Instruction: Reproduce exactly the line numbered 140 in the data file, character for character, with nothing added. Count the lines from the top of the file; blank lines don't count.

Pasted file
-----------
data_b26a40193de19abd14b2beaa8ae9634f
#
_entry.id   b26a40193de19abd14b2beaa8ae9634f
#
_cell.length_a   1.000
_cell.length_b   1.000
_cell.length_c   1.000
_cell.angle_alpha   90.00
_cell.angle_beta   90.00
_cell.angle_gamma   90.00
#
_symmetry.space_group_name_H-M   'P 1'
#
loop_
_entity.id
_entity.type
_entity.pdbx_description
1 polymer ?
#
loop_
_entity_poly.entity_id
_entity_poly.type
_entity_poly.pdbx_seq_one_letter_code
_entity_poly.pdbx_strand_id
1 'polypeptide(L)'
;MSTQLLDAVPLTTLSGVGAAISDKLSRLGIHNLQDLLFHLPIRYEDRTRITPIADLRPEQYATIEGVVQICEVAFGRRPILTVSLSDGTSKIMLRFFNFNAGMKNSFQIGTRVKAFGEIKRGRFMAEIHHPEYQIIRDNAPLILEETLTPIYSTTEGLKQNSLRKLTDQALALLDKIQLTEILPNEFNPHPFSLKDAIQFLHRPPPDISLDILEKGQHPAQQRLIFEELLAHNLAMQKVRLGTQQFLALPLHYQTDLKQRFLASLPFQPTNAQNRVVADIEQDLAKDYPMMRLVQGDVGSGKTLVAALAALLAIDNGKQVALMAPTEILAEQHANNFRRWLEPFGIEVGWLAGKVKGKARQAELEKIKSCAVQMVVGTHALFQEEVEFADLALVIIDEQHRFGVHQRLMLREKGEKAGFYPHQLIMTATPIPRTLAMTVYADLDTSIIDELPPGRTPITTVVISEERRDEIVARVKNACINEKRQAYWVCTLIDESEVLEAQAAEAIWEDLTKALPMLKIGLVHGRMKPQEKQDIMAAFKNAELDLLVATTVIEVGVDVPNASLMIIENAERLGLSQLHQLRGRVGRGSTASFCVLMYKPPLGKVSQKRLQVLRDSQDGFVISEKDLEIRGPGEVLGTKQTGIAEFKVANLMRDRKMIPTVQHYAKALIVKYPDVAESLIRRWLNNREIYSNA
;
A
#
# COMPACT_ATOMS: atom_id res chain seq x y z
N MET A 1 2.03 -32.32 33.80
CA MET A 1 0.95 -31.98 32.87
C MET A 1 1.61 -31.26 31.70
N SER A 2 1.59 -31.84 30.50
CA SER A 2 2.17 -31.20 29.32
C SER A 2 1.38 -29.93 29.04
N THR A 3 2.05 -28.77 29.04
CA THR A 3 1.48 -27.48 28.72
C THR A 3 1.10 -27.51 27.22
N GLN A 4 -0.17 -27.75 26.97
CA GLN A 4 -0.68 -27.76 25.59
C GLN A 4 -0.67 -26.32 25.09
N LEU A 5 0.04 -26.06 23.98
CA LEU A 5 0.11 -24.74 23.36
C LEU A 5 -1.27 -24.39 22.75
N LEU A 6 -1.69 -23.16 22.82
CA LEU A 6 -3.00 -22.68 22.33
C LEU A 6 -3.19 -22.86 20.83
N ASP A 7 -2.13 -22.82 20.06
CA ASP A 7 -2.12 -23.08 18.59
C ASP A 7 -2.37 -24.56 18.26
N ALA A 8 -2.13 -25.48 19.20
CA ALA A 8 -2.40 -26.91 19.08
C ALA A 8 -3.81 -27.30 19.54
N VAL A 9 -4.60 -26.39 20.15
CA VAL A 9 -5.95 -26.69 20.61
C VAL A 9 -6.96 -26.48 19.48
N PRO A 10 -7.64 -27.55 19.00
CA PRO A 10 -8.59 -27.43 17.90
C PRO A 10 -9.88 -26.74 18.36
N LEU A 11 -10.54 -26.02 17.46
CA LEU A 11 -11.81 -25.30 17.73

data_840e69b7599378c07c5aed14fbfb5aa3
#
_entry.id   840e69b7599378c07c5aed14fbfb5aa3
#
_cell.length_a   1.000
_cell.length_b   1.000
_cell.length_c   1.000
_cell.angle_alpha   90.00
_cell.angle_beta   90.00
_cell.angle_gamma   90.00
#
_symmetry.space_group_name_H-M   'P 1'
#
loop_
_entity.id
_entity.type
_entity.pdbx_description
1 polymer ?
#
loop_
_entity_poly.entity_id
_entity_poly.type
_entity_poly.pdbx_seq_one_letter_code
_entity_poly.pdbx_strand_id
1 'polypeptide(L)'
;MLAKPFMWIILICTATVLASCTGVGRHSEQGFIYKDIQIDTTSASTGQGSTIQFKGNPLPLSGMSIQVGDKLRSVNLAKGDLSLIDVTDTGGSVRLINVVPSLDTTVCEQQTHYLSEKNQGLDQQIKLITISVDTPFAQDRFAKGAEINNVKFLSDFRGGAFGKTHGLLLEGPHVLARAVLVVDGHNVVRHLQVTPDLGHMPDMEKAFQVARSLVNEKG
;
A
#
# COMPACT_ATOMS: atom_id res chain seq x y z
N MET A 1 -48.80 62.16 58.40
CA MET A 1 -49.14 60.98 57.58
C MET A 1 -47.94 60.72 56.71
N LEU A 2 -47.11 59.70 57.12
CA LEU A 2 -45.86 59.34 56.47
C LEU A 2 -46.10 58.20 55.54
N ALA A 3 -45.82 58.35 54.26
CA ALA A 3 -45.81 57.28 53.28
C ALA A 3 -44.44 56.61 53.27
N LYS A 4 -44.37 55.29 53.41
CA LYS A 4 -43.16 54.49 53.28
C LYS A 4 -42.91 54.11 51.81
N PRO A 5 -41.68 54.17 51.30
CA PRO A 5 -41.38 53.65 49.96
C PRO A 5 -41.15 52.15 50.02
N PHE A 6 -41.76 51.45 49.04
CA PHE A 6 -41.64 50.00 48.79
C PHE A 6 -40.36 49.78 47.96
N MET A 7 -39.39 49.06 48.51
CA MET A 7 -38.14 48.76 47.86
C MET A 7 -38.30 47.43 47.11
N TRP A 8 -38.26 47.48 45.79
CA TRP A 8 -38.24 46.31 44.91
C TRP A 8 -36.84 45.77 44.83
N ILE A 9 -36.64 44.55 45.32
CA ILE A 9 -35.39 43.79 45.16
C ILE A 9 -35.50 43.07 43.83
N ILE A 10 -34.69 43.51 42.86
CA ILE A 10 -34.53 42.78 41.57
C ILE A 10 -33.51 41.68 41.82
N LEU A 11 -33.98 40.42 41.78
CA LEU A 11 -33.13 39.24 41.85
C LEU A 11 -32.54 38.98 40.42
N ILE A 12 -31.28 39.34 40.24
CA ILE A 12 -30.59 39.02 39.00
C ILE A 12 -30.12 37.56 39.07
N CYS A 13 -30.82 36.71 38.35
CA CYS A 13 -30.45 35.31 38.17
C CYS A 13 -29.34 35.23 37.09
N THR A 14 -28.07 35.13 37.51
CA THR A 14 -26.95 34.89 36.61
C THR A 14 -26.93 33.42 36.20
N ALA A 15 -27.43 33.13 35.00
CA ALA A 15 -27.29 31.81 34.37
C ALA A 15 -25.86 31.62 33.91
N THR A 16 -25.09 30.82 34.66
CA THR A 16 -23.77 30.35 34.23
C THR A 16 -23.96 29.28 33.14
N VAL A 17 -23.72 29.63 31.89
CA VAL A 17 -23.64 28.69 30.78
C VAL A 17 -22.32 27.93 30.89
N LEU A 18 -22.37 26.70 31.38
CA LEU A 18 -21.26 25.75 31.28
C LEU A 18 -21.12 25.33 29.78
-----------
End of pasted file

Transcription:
C THR A 16 -23.96 29.28 33.14